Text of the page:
Monday, August 14, 2006

Apocalypse Here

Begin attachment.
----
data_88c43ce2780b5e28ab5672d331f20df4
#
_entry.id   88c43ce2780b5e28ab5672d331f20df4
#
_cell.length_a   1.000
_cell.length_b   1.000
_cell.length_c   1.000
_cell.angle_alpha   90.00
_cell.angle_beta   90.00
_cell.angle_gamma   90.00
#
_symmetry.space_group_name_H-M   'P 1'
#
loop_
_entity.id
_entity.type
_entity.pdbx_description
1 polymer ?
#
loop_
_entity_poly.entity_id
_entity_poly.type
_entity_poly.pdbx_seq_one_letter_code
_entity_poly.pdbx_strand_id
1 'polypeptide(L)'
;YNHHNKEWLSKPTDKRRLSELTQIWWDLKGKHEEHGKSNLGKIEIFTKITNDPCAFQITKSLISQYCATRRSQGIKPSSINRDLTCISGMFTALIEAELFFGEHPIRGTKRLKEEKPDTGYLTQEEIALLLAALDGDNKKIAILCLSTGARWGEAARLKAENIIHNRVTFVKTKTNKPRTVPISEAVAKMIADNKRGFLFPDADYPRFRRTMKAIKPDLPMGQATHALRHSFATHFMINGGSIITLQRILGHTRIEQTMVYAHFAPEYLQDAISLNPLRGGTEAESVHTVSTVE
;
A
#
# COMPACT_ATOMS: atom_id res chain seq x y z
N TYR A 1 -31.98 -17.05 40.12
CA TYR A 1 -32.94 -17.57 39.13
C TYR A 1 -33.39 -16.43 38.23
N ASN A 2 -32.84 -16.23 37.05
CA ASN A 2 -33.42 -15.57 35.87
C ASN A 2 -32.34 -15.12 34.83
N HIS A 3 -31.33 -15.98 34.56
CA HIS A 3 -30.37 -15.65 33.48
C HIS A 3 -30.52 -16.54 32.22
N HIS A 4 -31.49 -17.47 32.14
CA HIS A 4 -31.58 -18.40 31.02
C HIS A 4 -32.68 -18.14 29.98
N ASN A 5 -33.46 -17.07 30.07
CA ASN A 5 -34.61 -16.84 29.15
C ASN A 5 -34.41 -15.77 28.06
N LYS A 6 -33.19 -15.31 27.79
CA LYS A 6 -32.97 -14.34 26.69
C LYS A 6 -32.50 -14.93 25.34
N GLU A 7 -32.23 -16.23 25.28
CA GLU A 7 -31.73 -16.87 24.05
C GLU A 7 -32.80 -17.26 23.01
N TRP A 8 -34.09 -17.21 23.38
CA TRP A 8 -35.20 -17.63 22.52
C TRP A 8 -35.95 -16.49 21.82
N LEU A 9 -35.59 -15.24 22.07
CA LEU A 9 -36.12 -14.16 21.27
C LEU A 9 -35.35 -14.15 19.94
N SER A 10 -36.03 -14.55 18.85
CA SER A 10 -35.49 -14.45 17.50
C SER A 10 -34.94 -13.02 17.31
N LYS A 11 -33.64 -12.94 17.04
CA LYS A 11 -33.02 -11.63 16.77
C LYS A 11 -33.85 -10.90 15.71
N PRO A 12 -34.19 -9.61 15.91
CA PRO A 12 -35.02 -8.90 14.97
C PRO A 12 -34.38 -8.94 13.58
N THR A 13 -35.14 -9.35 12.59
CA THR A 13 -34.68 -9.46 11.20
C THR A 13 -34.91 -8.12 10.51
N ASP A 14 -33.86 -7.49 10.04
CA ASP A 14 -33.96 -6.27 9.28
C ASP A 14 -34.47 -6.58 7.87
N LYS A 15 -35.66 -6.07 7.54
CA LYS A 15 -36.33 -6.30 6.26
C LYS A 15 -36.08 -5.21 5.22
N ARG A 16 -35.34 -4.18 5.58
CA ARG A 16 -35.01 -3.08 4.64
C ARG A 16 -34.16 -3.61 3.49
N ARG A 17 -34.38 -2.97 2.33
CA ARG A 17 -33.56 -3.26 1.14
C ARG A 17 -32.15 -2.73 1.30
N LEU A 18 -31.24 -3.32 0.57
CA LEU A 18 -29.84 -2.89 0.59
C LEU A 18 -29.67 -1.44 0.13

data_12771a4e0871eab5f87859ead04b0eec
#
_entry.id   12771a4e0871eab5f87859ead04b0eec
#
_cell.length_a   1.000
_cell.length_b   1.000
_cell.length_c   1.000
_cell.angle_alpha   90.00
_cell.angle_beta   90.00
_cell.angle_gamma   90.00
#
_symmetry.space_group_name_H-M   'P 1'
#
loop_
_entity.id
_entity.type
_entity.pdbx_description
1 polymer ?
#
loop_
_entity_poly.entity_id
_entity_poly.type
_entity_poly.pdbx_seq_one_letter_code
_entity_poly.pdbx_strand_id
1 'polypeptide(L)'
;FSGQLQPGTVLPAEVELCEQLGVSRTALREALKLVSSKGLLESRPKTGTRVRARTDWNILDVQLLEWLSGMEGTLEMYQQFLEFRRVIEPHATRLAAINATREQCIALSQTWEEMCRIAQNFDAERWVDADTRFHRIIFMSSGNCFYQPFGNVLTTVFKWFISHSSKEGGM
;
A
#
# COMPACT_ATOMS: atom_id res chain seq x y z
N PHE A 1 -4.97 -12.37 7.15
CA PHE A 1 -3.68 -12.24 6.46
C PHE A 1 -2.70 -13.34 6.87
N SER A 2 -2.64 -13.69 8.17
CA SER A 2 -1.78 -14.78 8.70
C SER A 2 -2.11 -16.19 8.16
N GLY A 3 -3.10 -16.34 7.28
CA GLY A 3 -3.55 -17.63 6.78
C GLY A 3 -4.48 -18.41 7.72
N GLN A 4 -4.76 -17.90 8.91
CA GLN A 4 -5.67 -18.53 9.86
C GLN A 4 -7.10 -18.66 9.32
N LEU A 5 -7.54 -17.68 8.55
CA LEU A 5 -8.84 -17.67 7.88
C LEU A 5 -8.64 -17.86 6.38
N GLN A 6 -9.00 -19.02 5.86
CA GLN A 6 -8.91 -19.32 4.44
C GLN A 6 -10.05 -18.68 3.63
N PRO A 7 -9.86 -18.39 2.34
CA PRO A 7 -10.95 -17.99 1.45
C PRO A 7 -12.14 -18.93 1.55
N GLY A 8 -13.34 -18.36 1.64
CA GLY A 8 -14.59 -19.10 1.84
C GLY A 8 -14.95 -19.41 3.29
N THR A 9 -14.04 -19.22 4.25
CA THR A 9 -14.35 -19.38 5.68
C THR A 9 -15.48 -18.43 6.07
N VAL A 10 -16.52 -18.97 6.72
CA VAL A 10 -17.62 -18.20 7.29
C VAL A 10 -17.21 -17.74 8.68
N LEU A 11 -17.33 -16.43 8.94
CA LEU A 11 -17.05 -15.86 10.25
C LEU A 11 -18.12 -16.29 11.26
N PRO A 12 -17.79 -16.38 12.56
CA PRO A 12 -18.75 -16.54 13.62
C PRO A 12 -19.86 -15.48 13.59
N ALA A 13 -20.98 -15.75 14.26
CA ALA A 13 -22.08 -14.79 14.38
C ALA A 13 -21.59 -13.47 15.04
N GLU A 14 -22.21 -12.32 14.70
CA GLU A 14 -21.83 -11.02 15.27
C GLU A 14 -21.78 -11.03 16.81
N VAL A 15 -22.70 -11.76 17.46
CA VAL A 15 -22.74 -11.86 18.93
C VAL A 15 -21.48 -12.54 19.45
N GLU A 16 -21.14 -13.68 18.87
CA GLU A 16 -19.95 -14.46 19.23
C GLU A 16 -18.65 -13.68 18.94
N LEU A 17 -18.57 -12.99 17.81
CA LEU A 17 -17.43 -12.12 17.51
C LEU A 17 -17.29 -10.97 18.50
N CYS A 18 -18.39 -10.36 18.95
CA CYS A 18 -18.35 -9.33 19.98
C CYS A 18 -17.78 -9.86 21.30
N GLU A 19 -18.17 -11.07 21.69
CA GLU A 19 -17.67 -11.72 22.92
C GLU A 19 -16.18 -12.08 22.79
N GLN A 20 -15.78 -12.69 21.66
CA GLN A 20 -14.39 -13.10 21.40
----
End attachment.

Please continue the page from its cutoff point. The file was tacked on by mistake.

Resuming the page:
Baku's position as the main city of the Caucasus is due entirely to the oil-rich Abseron peninsula on which it is situated as well as the Caspian oil fields. From the earliest days of history the area was known for the strange fires that used to burn as if from the very rocks themselves. I've already mentioned the wells and rigs that dominate the Abseron landscape, to that you must add hundreds of miles of bright yellow pipes that snake across the countryside, beside roads and climb walls, carrying the gas and oil to refineries, and the parched, windswept sandy scrubland that occupies the little amount of land that isn't oil related. The whole area is one "huge Jahannam" according to my friend Emin, as the heat, humidity and searing winds make the place horribly inhospitable. Adding to the Stygian atmosphere are the outlandish sights of Qobustan and Yanar Dag. The latter is a 10m-long section of mountainside that has been burning continuously for the past 50 years. It is a truly baffling site as the rocks are not consumed by the flames and yet they look like ordinary stones. But the crowning spectacle surely has to be Qobustan. Qobustan is home to some important neolithic rock carvings, as well as the easternmost Roman remains in the world, but they are small potatoes compared to the little-known mud volcanoes. On a rather nondescript hillock by the sea you can find half the world's mud volcanoes. Ranging from midgets only a few centimetres across to 10m giants, these bizarre wonders fart cold mud for the enjoyment of the few hardy visitors who have heard of them (most Azerbaijanis, even those living close by, have absolutely no knowledge of them). Although the volcano hill is within sight of the main road you might as well be on the moon: the eerie monochrome craters, the lack of vegetation and the isolation. Getting there proved to be no problem, but our return journey proved to an odyssey for our Zhiguli, first snapping a fan belt and then getting stuck in deep sand, twice. The last time our driver flashed us a golden-toothed smile, motioned for us to stay put and set off, beer-belly swinging, to find some help. Help was finally found and we managed to escape dying from thirst in a horrendously unfashionable car. A most dishonourable way to go indeed.

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